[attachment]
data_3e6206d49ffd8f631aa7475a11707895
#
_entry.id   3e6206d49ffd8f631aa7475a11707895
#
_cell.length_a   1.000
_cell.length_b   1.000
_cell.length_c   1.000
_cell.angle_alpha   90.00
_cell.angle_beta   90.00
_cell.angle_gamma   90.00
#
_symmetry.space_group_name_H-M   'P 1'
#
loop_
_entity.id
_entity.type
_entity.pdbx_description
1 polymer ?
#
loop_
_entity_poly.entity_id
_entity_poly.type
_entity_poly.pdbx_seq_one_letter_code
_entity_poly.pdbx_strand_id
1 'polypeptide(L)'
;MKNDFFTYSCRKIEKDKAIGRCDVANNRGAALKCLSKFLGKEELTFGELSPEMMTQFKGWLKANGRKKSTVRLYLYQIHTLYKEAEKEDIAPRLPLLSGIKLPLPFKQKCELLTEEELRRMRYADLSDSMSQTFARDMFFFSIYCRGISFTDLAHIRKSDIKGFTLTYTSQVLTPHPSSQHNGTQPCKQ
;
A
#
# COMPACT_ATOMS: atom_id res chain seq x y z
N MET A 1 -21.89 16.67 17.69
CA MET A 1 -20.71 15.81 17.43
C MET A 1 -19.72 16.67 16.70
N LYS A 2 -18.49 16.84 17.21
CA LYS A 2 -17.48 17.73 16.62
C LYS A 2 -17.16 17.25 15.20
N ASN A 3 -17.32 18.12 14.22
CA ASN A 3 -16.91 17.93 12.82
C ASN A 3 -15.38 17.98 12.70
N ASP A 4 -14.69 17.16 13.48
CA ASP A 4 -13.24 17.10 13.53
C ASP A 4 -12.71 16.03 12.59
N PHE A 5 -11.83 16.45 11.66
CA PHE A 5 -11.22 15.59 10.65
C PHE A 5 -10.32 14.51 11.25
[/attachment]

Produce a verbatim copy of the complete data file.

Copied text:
data_3e6206d49ffd8f631aa7475a11707895
#
_entry.id   3e6206d49ffd8f631aa7475a11707895
#
_cell.length_a   1.000
_cell.length_b   1.000
_cell.length_c   1.000
_cell.angle_alpha   90.00
_cell.angle_beta   90.00
_cell.angle_gamma   90.00
#
_symmetry.space_group_name_H-M   'P 1'
#
loop_
_entity.id
_entity.type
_entity.pdbx_description
1 polymer ?
#
loop_
_entity_poly.entity_id
_entity_poly.type
_entity_poly.pdbx_seq_one_letter_code
_entity_poly.pdbx_strand_id
1 'polypeptide(L)'
;MKNDFFTYSCRKIEKDKAIGRCDVANNRGAALKCLSKFLGKEELTFGELSPEMMTQFKGWLKANGRKKSTVRLYLYQIHTLYKEAEKEDIAPRLPLLSGIKLPLPFKQKCELLTEEELRRMRYADLSDSMSQTFARDMFFFSIYCRGISFTDLAHIRKSDIKGFTLTYTSQVLTPHPSSQHNGTQPCKQ
;
A
#
# COMPACT_ATOMS: atom_id res chain seq x y z
N MET A 1 -21.89 16.67 17.69
CA MET A 1 -20.71 15.81 17.43
C MET A 1 -19.72 16.67 16.70
N LYS A 2 -18.49 16.84 17.21
CA LYS A 2 -17.48 17.73 16.62
C LYS A 2 -17.16 17.25 15.20
N ASN A 3 -17.32 18.12 14.22
CA ASN A 3 -16.91 17.93 12.82
C ASN A 3 -15.38 17.98 12.70
N ASP A 4 -14.69 17.16 13.48
CA ASP A 4 -13.24 17.10 13.53
C ASP A 4 -12.71 16.03 12.59
N PHE A 5 -11.83 16.45 11.66
CA PHE A 5 -11.22 15.59 10.65
C PHE A 5 -10.32 14.51 11.25